About three weeks ago I made a decision to get healthier, eat better and exercise more. I don’t expect quick changes, but I hope for lasting changes. Three weeks later, I don’t look that much different. But my mood is much better. I feel more positive and motivated.
Oddly enough, I rarely think about applying psychological principles to myself and my behavior. There is a strong interrelationship between our feelings, our actions, our thoughts and our physical well-being. In many ways, they work like interconnected cogs in a system, so a change in one of these areas affects the others. My positive actions of eating better and exercising more have these positive effects on my thinking and mood.
Understanding our psychological makeup in this way can give us great insight into why we get stuck in certain patterns of behavior and/or thought, and also give us clues on how to change things for the better. In fact, more importantly, as a parent, it can give you great insight into your child and why they are the way they are, and most importantly, how you can help positively influence and change them.
Imagine your 13-year-old daughter trained really hard for Camogie. The club championship is approaching and your daughter is dying to be part of the team. Unlike some of her friends who have given up the sport completely, she is motivated to go to training to impress the coaches and has high hopes of making the team.
Then, a week before the first game, she twists her knee and further tests by her doctor reveal ligament damage that will keep her out of action for three to four weeks. She has to use crutches, which limits her exercise and movement. You notice that when she comes home from school at night, she seems lethargic, irritable, and very negative about everything. A big change from her usual positive, happy self.
If we apply the interaction model above, we can find that since she cannot exercise, she is not getting her usual exercise and may be missing the feel-good factor that comes with exercise. She may be feeling drained because she’s not going to practice and therefore doesn’t have the usual interaction with her friends, who are all preparing for the championship. This leaves her upset as she also worries about not healing and not getting a chance to play.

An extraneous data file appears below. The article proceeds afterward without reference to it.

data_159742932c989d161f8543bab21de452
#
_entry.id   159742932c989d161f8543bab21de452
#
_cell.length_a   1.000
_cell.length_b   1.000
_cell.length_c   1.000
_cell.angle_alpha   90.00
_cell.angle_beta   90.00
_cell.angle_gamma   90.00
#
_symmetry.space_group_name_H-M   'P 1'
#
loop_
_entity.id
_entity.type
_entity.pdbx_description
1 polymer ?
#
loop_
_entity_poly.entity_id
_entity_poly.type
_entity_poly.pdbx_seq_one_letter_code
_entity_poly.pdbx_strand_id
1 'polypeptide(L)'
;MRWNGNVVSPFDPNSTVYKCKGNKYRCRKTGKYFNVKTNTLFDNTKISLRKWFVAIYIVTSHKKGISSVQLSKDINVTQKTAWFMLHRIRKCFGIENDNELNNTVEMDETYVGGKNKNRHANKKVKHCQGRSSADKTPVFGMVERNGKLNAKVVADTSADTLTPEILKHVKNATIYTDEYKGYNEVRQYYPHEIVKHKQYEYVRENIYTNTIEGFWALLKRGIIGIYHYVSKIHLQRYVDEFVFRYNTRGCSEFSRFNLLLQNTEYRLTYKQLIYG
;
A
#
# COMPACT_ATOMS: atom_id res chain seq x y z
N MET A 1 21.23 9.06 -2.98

They also notice that she sits around a lot more and her phone rarely leaves her hand. She gets irritated when you suggest she put it away. Within a week, you can have the dramatic effects of that physical injury on every other area of your thinking (now pessimistic), feeling (generally upset or grumpy), and your actions (lethargic, dismissive, and constantly on the phone).
However, this is the same teenager you know to be typically cheerful, active, and motivated. While you cannot heal her physically, you can help her refocus her thinking. Remarkably, because of the interconnectedness of the four domains, even a small positive change in their thinking leads to a corresponding change in their behavior, mood, and even physical health.
Many research studies show a connection between, for example, mood and physical health: happy people live an average of seven years longer than unhappy people. So your job is not to become disillusioned when your daughter descends into negativity and lethargy, and instead focus positively on the potential for her to regain full fitness.
While acknowledging her current frustration with the injury, you may be able to refocus her thinking on a positive level and perhaps encourage her to think about what she will achieve once her knee heals. You could consider her wanting your help, perhaps to create a progressive and realistic rehabilitation plan for her knee that includes a physical therapist’s advice.
Perhaps you can get some of her teammates to visit her for company as she may lack the usual interaction and banter at training. Or you can persuade her to attend the training sessions as a spectator so she can continue to connect with her team and feel part of the preparations. Helping her take those positive steps will have the same power to improve her mood and maybe put her back into a more positive mindset.
I’m glad I actually took some steps to do things differently with my own diet and exercise. The interrelationship between physical health, mood, behavior and thinking is a powerful tool in staying mentally healthy; The key is to remember to use it, both for ourselves and for our family.
https://www.independent.ie/life/family/parenting/when-it-comes-to-your-familys-mental-health-theres-a-key-ingredient-that-easy-to-forget-41567991.html When it comes to your family’s mental health, there’s one important ingredient that’s easy to forget